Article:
investment viewpoints

Net-zero equities: resilience in an uncharted transition

Net-zero equities: resilience in an uncharted transition
Nicolas Mieszkalski - Portfolio Manager

Nicolas Mieszkalski

Portfolio Manager
Alexey Medvedev, PhD - Portfolio Manager

Alexey Medvedev, PhD

Portfolio Manager
Cheick Dembele, CFA - Portfolio Manager

Cheick Dembele, CFA

Portfolio Manager

Need to know:

  • Although 2023 in some ways brought a return to normality, higher global interest rates and costs weighed heavily on industries such as renewable energy  
  • Our investment approach and diversification helped shield our TNZ Equity strategies from adverse developments such as the dominance of technology stocks and stresses in the banking sector
  • Looking forward, we outline our expectations for 2024 and why we believe our strategies have yet to reach their full potential


2023 in review: mitigating macro effects on sustainable equities

The year 2023 in some ways brought a return to normality: slowing inflation, stabilising interest rates and, to some extent, more stable energy prices than in 2022. These positive developments fueled the strong performance of equity markets. However, not all the pieces lined up favourably. The combination of higher interest rates worldwide and China's lagging economic recovery stymied global economic growth and challenged certain industries in particular.

The Materials sector, especially metals, bore the brunt of high prices and China’s economy. The repercussions were felt across the value chain, with the initial impact on raw materials spreading to various industries. Renewable energy is an emblematic case. The industry faced the challenges resulting from elevated cost bases and high interest rates, which contributed to a difficult year and fueled investor doubts about sustainable investments. This environment weighed heavily on Alcoa1,2,3– our largest overweight – which ended the year down 25%. This company is well-aligned to the climate transition, being committed to improving the carbon efficiency of aluminum production.

A key highlight of 2023 was the relentless stellar performance of the ‘Magnificent Seven’,4,1 which led many active funds to underperform their benchmarks. Being well-diversified, our portfolios were shielded from this development. As we aim to invest in net zero without taking undesirable risks, we maintain tight limits on sector, country and stock deviations.

The year featured some unforeseen adverse events. Firstly, a number of regional banks in the US fell into bankruptcy, causing a deterioration in investor confidence that extended to Crédit Suisse, ultimately resulting in its takeover by UBS1. In February 2022, we introduced an explicit bank factor to our risk model, as well as tighter control of individual banks’ relative weights, to better manage macro risk related to inflation and interest rates. This also made the portfolio resilient to stresses on regional banks.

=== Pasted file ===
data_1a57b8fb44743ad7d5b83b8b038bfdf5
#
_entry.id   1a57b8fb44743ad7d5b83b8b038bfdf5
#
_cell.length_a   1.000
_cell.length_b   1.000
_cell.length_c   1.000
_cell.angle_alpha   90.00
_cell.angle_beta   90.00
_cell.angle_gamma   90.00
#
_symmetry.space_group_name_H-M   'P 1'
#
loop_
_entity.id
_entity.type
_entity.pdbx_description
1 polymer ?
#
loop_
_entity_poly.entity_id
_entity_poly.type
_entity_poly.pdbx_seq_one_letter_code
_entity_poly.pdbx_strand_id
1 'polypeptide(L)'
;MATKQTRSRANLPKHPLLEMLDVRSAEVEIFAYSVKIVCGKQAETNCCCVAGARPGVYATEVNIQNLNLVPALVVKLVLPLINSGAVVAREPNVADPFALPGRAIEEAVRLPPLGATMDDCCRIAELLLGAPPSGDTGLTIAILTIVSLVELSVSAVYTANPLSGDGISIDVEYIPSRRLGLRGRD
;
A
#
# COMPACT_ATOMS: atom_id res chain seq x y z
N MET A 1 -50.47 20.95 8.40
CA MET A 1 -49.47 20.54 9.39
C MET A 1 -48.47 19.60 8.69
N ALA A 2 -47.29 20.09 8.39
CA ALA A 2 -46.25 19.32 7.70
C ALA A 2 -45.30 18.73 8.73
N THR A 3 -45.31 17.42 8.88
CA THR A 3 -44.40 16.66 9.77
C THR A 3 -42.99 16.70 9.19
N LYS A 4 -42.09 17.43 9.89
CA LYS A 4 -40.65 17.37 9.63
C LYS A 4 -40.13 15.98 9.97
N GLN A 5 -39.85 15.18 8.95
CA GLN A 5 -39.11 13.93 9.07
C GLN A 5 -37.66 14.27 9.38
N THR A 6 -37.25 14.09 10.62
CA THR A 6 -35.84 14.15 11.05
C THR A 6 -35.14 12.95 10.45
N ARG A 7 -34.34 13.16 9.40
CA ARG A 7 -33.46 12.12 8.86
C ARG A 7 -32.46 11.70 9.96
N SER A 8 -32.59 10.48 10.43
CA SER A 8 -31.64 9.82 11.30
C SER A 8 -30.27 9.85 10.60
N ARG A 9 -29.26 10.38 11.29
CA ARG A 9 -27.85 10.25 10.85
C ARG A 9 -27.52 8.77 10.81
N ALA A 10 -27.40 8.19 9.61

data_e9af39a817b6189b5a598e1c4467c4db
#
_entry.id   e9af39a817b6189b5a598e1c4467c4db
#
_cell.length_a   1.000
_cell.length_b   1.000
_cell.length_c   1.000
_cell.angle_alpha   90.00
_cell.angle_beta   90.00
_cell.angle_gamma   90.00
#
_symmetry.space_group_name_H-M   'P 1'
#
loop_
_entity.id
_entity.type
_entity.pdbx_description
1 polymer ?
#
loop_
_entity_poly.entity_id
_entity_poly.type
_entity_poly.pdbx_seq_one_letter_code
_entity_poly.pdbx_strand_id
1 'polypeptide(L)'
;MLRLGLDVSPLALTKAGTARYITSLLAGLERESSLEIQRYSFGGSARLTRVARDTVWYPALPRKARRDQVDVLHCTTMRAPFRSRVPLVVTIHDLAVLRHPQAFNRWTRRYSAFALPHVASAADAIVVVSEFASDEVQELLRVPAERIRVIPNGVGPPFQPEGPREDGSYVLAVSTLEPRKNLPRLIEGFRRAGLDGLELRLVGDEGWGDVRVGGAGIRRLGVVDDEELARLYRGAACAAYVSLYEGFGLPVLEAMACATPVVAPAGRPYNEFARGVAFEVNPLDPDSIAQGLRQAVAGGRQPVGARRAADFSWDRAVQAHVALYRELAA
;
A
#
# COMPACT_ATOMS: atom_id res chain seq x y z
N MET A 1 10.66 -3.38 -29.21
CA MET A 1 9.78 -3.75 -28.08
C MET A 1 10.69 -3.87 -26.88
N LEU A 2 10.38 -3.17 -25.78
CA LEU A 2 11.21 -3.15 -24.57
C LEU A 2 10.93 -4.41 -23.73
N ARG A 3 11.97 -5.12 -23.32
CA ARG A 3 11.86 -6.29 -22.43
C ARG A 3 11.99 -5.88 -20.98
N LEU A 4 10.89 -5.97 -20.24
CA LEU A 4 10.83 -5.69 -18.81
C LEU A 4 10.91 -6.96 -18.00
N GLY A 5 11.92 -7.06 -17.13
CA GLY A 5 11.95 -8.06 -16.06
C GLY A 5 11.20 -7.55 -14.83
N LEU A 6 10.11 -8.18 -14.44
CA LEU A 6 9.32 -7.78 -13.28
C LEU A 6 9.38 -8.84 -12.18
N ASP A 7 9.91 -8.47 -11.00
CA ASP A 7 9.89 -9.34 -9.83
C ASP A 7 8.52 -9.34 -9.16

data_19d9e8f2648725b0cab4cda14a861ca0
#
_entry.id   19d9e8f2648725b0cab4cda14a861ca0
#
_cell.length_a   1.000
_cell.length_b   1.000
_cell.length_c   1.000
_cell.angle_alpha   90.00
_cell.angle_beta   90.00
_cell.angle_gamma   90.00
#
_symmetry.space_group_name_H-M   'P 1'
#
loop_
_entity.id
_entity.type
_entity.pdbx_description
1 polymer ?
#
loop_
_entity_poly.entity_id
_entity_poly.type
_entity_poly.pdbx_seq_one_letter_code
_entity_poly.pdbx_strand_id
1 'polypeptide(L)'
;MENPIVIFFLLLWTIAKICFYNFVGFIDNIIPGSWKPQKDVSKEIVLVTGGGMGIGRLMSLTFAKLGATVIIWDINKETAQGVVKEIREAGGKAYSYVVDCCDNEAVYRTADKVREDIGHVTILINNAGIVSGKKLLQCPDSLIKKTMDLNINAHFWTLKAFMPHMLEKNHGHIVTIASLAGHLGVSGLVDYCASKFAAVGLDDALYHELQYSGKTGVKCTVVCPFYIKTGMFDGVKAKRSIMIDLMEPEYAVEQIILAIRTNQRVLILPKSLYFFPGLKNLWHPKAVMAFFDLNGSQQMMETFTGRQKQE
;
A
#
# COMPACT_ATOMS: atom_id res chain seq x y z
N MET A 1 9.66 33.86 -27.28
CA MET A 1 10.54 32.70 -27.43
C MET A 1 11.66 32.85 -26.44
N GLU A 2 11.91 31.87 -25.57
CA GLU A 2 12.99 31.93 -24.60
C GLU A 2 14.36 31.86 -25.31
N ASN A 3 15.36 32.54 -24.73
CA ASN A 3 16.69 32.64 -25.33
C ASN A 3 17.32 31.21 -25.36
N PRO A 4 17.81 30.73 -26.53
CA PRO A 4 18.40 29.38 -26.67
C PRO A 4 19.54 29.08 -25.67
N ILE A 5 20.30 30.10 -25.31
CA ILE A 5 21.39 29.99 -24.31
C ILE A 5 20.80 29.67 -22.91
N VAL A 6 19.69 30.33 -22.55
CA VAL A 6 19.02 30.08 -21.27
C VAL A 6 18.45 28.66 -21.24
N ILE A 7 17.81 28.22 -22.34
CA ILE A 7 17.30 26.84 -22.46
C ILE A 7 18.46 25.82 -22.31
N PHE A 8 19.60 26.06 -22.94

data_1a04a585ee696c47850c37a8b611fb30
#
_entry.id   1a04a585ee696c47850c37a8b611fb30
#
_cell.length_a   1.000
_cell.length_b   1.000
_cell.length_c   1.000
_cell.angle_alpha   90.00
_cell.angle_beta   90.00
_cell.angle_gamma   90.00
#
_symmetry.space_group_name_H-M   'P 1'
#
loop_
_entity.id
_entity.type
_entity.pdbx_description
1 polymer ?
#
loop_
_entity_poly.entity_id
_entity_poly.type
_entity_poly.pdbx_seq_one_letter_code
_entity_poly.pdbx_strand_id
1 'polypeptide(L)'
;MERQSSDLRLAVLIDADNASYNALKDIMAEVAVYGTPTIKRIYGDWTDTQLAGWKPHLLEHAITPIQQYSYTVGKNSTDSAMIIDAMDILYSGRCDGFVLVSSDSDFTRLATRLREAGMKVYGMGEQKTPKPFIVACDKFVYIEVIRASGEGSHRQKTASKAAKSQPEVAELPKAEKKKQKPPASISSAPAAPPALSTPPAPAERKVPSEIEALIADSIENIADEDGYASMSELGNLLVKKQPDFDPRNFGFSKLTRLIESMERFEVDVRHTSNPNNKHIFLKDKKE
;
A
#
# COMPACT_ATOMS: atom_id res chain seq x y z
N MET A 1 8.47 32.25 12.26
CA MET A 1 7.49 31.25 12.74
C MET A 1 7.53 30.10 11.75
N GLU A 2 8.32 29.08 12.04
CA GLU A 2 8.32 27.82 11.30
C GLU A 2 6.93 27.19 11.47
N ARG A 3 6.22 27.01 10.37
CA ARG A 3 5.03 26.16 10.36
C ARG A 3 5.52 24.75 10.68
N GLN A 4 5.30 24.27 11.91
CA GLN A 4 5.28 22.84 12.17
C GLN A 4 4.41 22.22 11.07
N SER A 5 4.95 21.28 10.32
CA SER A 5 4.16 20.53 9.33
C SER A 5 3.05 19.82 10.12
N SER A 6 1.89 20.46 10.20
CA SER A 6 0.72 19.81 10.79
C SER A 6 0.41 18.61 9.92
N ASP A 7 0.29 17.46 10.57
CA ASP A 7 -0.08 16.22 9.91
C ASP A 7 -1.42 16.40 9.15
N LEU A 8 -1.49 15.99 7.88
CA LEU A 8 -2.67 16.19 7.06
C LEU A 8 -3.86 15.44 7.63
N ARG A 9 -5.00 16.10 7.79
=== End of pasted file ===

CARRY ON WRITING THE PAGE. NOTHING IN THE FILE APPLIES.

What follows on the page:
Secondly, the Israel-Hamas conflict led to a spike in instability in the Middle East. Along with the ongoing Russia-Ukraine war, this resulted in more pronounced oil price fluctuations. That being said, the oil price continued a downward trend over the year. As we tend to underweight the Energy sector, this helped the performance of our strategies.

Overall, 2023 brought no negative surprises in terms of performance. In fact, the vintage was rather good: the TargetNetZero Global Equity strategy ended the year only slightly below its benchmark (MSCI World ND), while the TargetNetZero Europe Equity strategy outperformed its benchmark (MSCI Europe ND index).5,3


Strategy enhancement: navigating decarbonisation uncertainties

We remained active in research throughout the year, with our efforts directed towards enhancing portfolio robustness. The construction of climate-aligned portfolios necessitates a forward-looking evaluation of companies’ decarbonisation paths, a challenging task given the uncertainties of projections.

This uncertainty is underscored by the clear discrepancies among data vendors regarding the alignment of individual companies with the climate transition. To address this, we incorporated model risk into our portfolio construction process, resulting in a more efficient achievement of the desired climate alignment. This approach led to more diversified overweights among what we refer to as ‘ice cubes’ — companies operating in carbon-intensive industries that we have identified as decarbonisation leaders.